•    Nearly half the farmers (46 per cent) grow up to two crops in a year while 28 per cent said they produce more than two crops annually. 26 per cent of the farmers who were interviewed said they are able to produce only one crop in a year. These figures however differ from region to region due to quality of soil, irrigation facilities, climatic conditions and the fact that some regions are more prone to floods and droughts than others.

•    The Indian cropping pattern is unique in the world as it is characterized mainly by the paddywheat cropping pattern. Survey data suggests that more than 60 per cent of the farmers are practicing this rice-wheat pattern. While 41 per cent of the farmers identified paddy as the main crop grown by them, 21 per cent said it was wheat.

Seeds

•    A large proportion of farmers (70 per cent) use local or traditional seeds. On being asked further if they used Hybrid seeds, 63 per cent of the farmers answered in the affirmative. Very few (4 per cent) said that they use Genetically Modified seeds.

•    Most farmers (36 per cent) were of the opinion that Hybrid seeds are more profitable than local seeds. 18 per cent felt otherwise while 32 per cent were of the opinion that both Hybrid and local seeds were profitable.

Fertilizers

•    40 per cent of the respondents said that they use both chemical and organic fertilizers. 35 per cent said they use only chemical fertilizers and 16 per cent said that they use only organic fertilizers.

Pesticides

•    When asked how often they used pesticides, only 18 per cent farmers said they use it regularly. 28 per cent said they use it occasionally, while 30 per cent use pesticides only when the need arises. 13 per cent farmers never use pesticides in their farming.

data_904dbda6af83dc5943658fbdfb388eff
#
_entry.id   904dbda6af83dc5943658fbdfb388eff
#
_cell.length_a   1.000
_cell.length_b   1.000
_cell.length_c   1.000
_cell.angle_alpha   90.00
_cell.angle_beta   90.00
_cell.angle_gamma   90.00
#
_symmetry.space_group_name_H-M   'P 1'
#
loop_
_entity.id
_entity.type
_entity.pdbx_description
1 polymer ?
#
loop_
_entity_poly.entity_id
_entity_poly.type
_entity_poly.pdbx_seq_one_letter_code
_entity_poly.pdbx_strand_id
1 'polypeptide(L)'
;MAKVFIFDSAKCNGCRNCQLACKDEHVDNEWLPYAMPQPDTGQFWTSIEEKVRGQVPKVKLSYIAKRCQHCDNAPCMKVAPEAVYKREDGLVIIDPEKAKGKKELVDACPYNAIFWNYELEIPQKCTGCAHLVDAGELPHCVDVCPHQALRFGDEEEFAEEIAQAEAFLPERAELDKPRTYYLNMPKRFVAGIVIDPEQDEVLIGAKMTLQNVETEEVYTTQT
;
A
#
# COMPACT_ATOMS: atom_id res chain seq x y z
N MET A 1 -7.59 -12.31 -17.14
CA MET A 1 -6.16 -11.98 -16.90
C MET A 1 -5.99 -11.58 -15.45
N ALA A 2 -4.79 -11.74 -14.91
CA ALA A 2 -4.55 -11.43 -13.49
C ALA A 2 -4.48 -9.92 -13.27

•    54 per cent of the small farmers said they use pesticides regularly. The figure among medium and large farmers is much less at 27 per cent and 10 per cent respectively.

Irrigation

•    Only 40 per cent of the farmers said that irrigation facilities were available for their entire farming land. The most common sources for irrigation are private pumps, bore wells/boring and tube wells. 45 per cent of the farmers cited these as their main source of irrigation. 38 per cent of the farmers have access to canals in their villages for irrigation. Traditional sources of irrigation like pond and well continue to be important. 34 per cent of the farmers depend on wells while 30 per cent of the farmers said they depend on the pond to irrigate their land. Only 18 per cent of farmers said that they have the facility of Govt. tube wells for irrigation.

Electricity

•    Irrigation facilities are largely dependent on the availability of electricity. However, more than half the farmers said that there had been no electricity for farming (51 per cent) in their area in the week prior to the survey.

•    When asked if in order to receive uninterrupted power supply they were ready to pay more for it than what they pay today, 46 per cent of farmers rejected the idea, while 31 per cent said that they are willing to pay more for uninterrupted electricity supply.

Problems faced by Farmers

•    Irrigation emerged as the most important problem in East and Central India, whereas low productivity in South and West. In North India, labour related issues are the most important problem faced by the farmer.

Crop destruction and Suicide

•    Approximately 70 per cent farmers said that their crops got destroyed in the last three years. The main reasons for crop destruction are uncertain rainfall, drought and flood, destruction of crop by diseases and birds/ animal, and lack of irrigation.